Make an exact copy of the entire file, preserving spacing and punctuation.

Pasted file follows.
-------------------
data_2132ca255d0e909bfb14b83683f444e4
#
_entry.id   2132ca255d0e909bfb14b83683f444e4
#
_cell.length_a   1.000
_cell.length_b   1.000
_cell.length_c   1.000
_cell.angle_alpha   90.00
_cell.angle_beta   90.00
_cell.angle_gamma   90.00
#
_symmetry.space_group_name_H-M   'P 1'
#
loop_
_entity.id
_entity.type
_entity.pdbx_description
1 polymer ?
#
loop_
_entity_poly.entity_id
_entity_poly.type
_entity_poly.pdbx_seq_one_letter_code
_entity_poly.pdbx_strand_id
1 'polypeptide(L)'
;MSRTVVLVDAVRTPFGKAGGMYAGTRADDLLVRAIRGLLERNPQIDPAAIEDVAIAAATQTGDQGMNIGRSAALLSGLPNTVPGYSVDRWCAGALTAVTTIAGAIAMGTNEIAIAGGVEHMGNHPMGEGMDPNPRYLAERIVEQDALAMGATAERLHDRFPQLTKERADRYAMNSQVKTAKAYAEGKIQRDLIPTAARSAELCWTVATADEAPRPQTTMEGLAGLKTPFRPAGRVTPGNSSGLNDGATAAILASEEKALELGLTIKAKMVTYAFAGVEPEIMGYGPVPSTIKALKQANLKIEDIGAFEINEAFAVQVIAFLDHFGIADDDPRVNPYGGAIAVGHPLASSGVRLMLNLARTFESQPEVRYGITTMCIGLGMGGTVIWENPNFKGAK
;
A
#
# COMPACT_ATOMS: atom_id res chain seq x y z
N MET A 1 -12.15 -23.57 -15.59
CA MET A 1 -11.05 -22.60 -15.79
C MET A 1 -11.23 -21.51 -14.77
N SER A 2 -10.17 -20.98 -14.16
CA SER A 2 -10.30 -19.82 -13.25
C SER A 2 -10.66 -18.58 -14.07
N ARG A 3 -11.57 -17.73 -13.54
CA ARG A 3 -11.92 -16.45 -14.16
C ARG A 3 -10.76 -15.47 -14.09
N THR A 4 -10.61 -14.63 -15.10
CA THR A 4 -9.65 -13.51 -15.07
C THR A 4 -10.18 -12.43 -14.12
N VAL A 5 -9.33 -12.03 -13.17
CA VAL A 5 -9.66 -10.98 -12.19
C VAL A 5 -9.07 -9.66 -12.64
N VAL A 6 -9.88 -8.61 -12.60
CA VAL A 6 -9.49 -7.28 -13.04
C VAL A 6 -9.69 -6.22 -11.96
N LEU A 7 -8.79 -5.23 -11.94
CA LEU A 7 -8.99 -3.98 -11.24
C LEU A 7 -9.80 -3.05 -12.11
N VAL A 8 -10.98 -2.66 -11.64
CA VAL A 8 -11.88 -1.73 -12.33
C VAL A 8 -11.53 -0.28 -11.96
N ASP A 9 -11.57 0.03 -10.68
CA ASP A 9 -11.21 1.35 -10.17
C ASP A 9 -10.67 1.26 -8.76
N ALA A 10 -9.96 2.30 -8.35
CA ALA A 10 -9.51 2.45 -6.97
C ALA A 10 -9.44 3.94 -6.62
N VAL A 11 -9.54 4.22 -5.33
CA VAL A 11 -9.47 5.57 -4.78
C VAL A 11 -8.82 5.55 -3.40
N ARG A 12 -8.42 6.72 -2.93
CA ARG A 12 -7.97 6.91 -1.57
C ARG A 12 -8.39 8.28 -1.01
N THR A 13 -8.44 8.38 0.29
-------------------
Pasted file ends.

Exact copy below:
data_2132ca255d0e909bfb14b83683f444e4
#
_entry.id   2132ca255d0e909bfb14b83683f444e4
#
_cell.length_a   1.000
_cell.length_b   1.000
_cell.length_c   1.000
_cell.angle_alpha   90.00
_cell.angle_beta   90.00
_cell.angle_gamma   90.00
#
_symmetry.space_group_name_H-M   'P 1'
#
loop_
_entity.id
_entity.type
_entity.pdbx_description
1 polymer ?
#
loop_
_entity_poly.entity_id
_entity_poly.type
_entity_poly.pdbx_seq_one_letter_code
_entity_poly.pdbx_strand_id
1 'polypeptide(L)'
;MSRTVVLVDAVRTPFGKAGGMYAGTRADDLLVRAIRGLLERNPQIDPAAIEDVAIAAATQTGDQGMNIGRSAALLSGLPNTVPGYSVDRWCAGALTAVTTIAGAIAMGTNEIAIAGGVEHMGNHPMGEGMDPNPRYLAERIVEQDALAMGATAERLHDRFPQLTKERADRYAMNSQVKTAKAYAEGKIQRDLIPTAARSAELCWTVATADEAPRPQTTMEGLAGLKTPFRPAGRVTPGNSSGLNDGATAAILASEEKALELGLTIKAKMVTYAFAGVEPEIMGYGPVPSTIKALKQANLKIEDIGAFEINEAFAVQVIAFLDHFGIADDDPRVNPYGGAIAVGHPLASSGVRLMLNLARTFESQPEVRYGITTMCIGLGMGGTVIWENPNFKGAK
;
A
#
# COMPACT_ATOMS: atom_id res chain seq x y z
N MET A 1 -12.15 -23.57 -15.59
CA MET A 1 -11.05 -22.60 -15.79
C MET A 1 -11.23 -21.51 -14.77
N SER A 2 -10.17 -20.98 -14.16
CA SER A 2 -10.30 -19.82 -13.25
C SER A 2 -10.66 -18.58 -14.07
N ARG A 3 -11.57 -17.73 -13.54
CA ARG A 3 -11.92 -16.45 -14.16
C ARG A 3 -10.76 -15.47 -14.09
N THR A 4 -10.61 -14.63 -15.10
CA THR A 4 -9.65 -13.51 -15.07
C THR A 4 -10.18 -12.43 -14.12
N VAL A 5 -9.33 -12.03 -13.17
CA VAL A 5 -9.66 -10.98 -12.19
C VAL A 5 -9.07 -9.66 -12.64
N VAL A 6 -9.88 -8.61 -12.60
CA VAL A 6 -9.49 -7.28 -13.04
C VAL A 6 -9.69 -6.22 -11.96
N LEU A 7 -8.79 -5.23 -11.94
CA LEU A 7 -8.99 -3.98 -11.24
C LEU A 7 -9.80 -3.05 -12.11
N VAL A 8 -10.98 -2.66 -11.64
CA VAL A 8 -11.88 -1.73 -12.33
C VAL A 8 -11.53 -0.28 -11.96
N ASP A 9 -11.57 0.03 -10.68
CA ASP A 9 -11.21 1.35 -10.17
C ASP A 9 -10.67 1.26 -8.76
N ALA A 10 -9.96 2.30 -8.35
CA ALA A 10 -9.51 2.45 -6.97
C ALA A 10 -9.44 3.94 -6.62
N VAL A 11 -9.54 4.22 -5.33
CA VAL A 11 -9.47 5.57 -4.78
C VAL A 11 -8.82 5.55 -3.40
N ARG A 12 -8.42 6.72 -2.93
CA ARG A 12 -7.97 6.91 -1.57
C ARG A 12 -8.39 8.28 -1.01
N THR A 13 -8.44 8.38 0.29